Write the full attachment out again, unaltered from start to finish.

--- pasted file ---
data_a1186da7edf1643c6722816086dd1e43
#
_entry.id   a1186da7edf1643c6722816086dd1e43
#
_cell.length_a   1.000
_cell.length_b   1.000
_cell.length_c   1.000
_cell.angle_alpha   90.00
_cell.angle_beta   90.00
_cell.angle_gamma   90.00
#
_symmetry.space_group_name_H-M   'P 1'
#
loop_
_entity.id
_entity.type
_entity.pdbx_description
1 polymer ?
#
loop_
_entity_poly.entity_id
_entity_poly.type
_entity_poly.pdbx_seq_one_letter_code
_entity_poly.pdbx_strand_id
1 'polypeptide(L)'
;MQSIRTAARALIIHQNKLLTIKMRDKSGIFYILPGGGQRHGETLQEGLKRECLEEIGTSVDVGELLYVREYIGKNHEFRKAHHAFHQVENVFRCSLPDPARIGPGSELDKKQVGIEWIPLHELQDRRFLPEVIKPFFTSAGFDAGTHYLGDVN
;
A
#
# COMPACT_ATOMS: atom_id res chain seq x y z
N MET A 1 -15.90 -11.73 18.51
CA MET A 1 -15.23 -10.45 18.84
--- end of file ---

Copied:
data_a1186da7edf1643c6722816086dd1e43
#
_entry.id   a1186da7edf1643c6722816086dd1e43
#
_cell.length_a   1.000
_cell.length_b   1.000
_cell.length_c   1.000
_cell.angle_alpha   90.00
_cell.angle_beta   90.00
_cell.angle_gamma   90.00
#
_symmetry.space_group_name_H-M   'P 1'
#
loop_
_entity.id
_entity.type
_entity.pdbx_description
1 polymer ?
#
loop_
_entity_poly.entity_id
_entity_poly.type
_entity_poly.pdbx_seq_one_letter_code
_entity_poly.pdbx_strand_id
1 'polypeptide(L)'
;MQSIRTAARALIIHQNKLLTIKMRDKSGIFYILPGGGQRHGETLQEGLKRECLEEIGTSVDVGELLYVREYIGKNHEFRKAHHAFHQVENVFRCSLPDPARIGPGSELDKKQVGIEWIPLHELQDRRFLPEVIKPFFTSAGFDAGTHYLGDVN
;
A
#
# COMPACT_ATOMS: atom_id res chain seq x y z
N MET A 1 -15.90 -11.73 18.51
CA MET A 1 -15.23 -10.45 18.84